Last year’s Xbox Adaptive Controller (XAC) heralded a new era of gaming accessibility, but not necessarily in conclusive fashion. What Microsoft’s specially engineered slab of a controller delivered in options and openness, particularly for gamers who can’t use standard gamepads, the device lost in clarity.
The $99 XAC only comes with two useful buttons for standard PC and console games, and Microsoft said that was by design so that special-needs gamers could attach preferred buttons and control options into an array of 19 plugs. This was great news for anybody familiar with the wild world of accessible gaming or who already owned extra attachable buttons. But trouble arose, accessory-maker Logitech says to Ars Technica, when XAC’s good press and popularity drew new, confused people into the fold—and into official Microsoft Stores, to boot.
“We talked to Microsoft retail—to people in the Microsoft Stores—and they kept telling us, ‘We don’t know what to recommend to people,'” Logitech Product Manager Mark Starrett tells Ars Technica. “People buy an XAC, then ask, ‘What [buttons] should go with this?’ The guy at the store can’t assess the needs. The caregiver doesn’t know [from a gaming standpoint], either.”
Turning “variable” into a constant
That changes this week with the Logitech Adaptive Gaming Kit, which is a $99 bundle that begins answering that basic question for Logitech’s estimated “80%” of special-needs gamers. Logitech offered Ars Technica a pre-brief about the bundle before shipping us a sample set, so we cannot speak to its build quality or whether it’s a worthy purchase.
Still, based on my testing and research since the XAC launched, I’m already compelled to applaud Logitech’s launch, at least in terms of apparent value and usability.
The crux of the Adaptive Gaming Kit is a suite of 12 discrete buttons that connect via XAC’s 3.5mm ports. It’s easier to parse them as a list:
- Three round buttons, 2.6-inch diameter
- Three round buttons, 1.4-inch diameter
- Four “light-touch” buttons
- Two “variable” triggers
Most articles about XAC’s launch included photos of these kinds of buttons, with the idea being that users with various disabilities or needs would buy each one a la carte to add more functionality beyond the XAC and a nearby default Xbox One controller. But it doesn’t take long to reach a $99 spending threshold at 3-4 buttons, which barely covers the entirety of a standard game’s functions. On a sheer price level, Logitech has done the right thing. Target XAC users will likely need no fewer than four discrete buttons, so you’re saving money compared to the rest of the fray by going with Logitech’s set.
On top of that, Logitech includes two hook-and-loop boards and relevant connecting cables in this bundle. XAC users will likely want to mount extra buttons onto these kinds of boards so that they can remain more stable while near a controlling body part of choice: a foot, a fingerless hand, even a head. And they’re a perfect freebie bonus for a set that’s already reasonably priced.
To top all of that off, the included “variable” triggers play nicely with XAC’s pair of analog 3.5mm ports. Most 3.5mm controller accessories only offer binary “on/off” switch functionality. That’s fine for most controller functions but not for one that Logitech identified as a popular genre for special-needs gamers: racing.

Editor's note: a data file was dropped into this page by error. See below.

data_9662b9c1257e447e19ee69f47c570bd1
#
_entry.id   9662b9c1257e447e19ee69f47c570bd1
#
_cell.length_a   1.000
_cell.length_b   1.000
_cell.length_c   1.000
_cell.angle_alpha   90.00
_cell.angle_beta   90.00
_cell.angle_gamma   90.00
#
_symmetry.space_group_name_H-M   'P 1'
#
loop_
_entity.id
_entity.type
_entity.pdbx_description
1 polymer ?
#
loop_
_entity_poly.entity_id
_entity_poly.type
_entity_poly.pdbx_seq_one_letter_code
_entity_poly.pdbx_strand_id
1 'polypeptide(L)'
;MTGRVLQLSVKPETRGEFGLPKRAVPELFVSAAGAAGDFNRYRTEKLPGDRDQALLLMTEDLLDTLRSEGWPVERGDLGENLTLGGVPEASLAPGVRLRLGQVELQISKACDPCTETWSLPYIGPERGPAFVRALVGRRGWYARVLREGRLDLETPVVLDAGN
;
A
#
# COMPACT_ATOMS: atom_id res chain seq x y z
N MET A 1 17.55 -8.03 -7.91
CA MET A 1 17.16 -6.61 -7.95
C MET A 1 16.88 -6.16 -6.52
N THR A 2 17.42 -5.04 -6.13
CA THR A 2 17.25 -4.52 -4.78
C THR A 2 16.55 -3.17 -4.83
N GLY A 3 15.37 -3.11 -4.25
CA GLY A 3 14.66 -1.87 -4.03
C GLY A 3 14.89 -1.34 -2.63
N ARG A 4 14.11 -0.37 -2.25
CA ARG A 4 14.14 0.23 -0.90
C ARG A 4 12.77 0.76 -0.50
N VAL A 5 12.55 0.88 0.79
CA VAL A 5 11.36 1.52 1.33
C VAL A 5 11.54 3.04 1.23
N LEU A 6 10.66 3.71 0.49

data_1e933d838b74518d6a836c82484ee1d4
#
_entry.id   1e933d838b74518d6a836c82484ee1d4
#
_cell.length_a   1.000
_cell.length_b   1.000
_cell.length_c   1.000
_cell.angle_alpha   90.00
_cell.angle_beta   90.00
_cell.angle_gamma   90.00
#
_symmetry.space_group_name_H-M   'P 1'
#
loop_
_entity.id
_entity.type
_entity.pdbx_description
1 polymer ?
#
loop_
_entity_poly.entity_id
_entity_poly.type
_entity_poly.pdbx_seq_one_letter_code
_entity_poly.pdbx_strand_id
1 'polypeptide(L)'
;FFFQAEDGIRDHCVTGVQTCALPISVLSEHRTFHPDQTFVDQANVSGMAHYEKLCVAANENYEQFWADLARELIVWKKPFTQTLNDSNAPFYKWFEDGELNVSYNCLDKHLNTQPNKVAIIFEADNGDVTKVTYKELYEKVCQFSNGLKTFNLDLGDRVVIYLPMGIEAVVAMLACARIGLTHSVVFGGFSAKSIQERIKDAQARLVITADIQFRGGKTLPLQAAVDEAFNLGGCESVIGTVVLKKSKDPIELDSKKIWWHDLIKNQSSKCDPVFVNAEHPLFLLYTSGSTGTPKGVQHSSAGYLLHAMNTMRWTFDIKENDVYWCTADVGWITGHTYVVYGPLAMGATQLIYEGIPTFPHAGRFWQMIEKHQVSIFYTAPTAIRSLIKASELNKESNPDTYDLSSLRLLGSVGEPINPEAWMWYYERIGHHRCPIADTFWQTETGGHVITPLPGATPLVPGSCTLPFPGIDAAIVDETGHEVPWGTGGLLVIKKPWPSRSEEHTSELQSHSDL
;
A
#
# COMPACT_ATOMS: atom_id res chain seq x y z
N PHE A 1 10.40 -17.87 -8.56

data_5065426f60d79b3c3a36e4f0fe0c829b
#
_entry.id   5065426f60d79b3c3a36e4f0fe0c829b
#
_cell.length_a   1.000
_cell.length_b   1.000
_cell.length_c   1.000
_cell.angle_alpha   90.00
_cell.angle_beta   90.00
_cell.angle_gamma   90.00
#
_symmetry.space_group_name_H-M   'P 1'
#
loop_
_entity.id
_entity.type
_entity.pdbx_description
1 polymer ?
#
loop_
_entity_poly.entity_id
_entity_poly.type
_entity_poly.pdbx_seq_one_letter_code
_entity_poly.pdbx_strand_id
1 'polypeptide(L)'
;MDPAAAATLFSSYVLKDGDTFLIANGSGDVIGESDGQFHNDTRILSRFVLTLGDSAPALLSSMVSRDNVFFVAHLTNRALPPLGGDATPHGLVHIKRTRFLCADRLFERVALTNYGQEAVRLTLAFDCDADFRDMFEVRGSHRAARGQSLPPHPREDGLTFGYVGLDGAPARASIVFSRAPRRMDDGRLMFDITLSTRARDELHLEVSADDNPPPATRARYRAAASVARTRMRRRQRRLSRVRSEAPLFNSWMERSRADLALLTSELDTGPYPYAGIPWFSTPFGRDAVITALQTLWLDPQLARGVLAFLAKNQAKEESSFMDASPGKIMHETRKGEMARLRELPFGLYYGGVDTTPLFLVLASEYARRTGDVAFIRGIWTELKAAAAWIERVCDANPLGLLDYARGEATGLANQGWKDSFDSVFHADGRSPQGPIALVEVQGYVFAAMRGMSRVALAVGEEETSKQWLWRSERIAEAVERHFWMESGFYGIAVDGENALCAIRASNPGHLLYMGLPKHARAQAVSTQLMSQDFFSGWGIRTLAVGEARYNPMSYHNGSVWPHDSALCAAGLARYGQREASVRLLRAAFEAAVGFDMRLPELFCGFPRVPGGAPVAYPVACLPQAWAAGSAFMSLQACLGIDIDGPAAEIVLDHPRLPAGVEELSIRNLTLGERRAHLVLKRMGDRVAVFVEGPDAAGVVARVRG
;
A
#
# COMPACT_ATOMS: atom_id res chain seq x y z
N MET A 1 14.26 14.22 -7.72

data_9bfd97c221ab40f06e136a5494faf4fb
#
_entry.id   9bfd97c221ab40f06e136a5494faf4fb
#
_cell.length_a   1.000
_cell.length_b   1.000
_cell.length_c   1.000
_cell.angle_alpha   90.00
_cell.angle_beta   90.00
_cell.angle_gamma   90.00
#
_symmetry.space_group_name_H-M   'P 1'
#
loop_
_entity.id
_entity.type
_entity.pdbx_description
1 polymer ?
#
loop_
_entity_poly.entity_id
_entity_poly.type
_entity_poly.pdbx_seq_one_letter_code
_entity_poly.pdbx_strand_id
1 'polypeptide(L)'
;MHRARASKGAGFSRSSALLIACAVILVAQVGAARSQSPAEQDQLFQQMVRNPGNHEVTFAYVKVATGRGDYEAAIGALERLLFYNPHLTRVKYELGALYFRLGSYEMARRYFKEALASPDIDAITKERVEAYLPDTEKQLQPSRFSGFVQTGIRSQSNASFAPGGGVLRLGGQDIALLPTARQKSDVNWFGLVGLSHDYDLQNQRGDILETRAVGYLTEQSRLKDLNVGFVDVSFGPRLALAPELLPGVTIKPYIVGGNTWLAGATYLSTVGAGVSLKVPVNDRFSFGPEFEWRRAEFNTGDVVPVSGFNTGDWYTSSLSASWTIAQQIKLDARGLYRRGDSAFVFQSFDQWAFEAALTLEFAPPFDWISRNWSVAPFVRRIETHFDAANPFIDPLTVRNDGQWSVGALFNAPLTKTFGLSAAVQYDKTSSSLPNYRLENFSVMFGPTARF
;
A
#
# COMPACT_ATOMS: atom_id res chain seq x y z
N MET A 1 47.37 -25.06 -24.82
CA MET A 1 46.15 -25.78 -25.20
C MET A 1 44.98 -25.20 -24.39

“If you look around the [special needs] market… I haven’t successfully found a good variable trigger replacement,” Starrett says. “If you wanted to use gas and brake in Forza, stuff like that, there was no solution. Just binary digital buttons. So we include two of those in the kit. I’m a racer, and so are a lot of people we met. They want to play these games and struggle with this insane, 100% throttle thing.”
From 200 joysticks to 99 dollars
Logitech says this project began on the side when Microsoft began asking for loaner joysticks a few years ago to test a secret project. (Starrett says they gave more than 200 joysticks to that aim before finding out what the XAC actually was.) Logitech’s design team was looped into the shape, connection protocols, and launch plans for the XAC ahead of its launch, but the team didn’t realize how many steps were left open for potential buyers, in terms of additional buttons, until after launch.
“I’m not gonna blind-read [the Xbox team]’s positions, but they don’t make a lot of peripherals traditionally,” Starrett says. “They make their controllers and consoles. They don’t want to be in the peripheral business at this level, I don’t think. Meanwhile, we’re very expert in this area. We’ve done many things with Microsoft, we’ve supported their platforms for years. It was a natural thing [to team up on an adaptive controller bundle]. They might’ve gone and made one themselves if we hadn’t said, ‘We’re going to do this and work with you.'”
Hence, Microsoft handed Logitech its Rolodex for special-needs gaming researchers and experts, including the UK non-profit Special Effect, a rehab center at Mt. Sinai Hospital, and XAC engineering lead Bryce Johnson. From that point on, Logitech spent the next year designing the controllers while “shaving down the profit margins” to get the bundle’s price point to $99. The resulting bundle is now on sale at logitechg.com and at most American Microsoft Store locations; it’ll come to European Microsoft Stores “if not day one, then shortly after.”